The best joke of the film is that our attempt to fulfil our personal life-project and achieve transcendence is always inauthentic. Michael Keaton's Riggan Thomson does the play to escape his former blockbuster actor past and be more admired than George Clooney. Sartre was wrong – you are always in bad faith, no matter how much you risk and how much you fail. The film turns that bad faith into a character in Riggan's mind – the Birdman of his past tempting him to fly above the little people. But the other part of Riggan's mind is just as corroded – the glory of the theatre is riddled with as much sleaze, abuse and grim compromises as Hollywood. The dark secret at the heart of the film is that the only real freedom is death. That, and perhaps the heightened sense of the ridiculous which is the film's tone throughout. If you can't beat the system, you might as well laugh at it.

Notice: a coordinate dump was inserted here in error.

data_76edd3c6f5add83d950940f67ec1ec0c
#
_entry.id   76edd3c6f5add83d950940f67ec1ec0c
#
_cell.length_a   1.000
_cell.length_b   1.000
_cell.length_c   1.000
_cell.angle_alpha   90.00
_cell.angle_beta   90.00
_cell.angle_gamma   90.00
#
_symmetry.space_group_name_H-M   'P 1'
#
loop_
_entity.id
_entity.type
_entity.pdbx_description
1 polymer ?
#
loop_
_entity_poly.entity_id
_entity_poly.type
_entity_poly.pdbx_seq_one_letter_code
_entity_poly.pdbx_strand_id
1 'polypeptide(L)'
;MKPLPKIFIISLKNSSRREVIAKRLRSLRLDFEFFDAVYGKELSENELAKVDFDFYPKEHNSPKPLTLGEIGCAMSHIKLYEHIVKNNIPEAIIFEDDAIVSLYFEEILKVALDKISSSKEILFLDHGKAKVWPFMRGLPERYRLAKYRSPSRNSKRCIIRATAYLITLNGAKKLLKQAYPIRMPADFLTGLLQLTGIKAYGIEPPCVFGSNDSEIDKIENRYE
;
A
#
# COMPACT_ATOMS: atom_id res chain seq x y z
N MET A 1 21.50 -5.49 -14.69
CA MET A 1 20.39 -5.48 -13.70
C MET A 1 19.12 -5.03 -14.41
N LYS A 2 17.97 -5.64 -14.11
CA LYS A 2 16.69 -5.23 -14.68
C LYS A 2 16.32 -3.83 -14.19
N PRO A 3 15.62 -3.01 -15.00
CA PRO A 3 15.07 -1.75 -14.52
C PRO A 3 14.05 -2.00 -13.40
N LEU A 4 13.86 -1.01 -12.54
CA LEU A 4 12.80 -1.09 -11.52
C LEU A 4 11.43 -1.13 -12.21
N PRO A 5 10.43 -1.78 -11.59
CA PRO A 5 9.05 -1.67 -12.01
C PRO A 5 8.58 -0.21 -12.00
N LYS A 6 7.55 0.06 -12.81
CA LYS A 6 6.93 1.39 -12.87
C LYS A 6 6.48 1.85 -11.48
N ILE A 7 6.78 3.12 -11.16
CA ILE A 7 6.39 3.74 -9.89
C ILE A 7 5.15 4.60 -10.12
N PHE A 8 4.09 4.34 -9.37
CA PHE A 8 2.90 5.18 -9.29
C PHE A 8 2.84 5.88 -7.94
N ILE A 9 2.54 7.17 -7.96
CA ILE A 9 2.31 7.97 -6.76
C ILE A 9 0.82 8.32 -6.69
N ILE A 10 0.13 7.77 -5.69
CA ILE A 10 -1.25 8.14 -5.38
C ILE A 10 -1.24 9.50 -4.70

It's a triumph of engineering, put together almost back-to-front – the editing and post-production being planned out in advance so that the continuous shot effect could work. That amount of cinematic trickery masks the fact that in other respects this feels like watching a play: the setting mostly stays the same, there are only five or six main characters, and the action is built around set-piece exchanges of dialogue, of which Emma Stone's tirade about not being special is a particular highlight. But Keaton is also a bit of a revelation, as much as Riggan is for his theatre audience, although only we get to see his superb comic timing. Iñárritu should leave the ponderous dramas alone and do more funny stuff – it's a level above.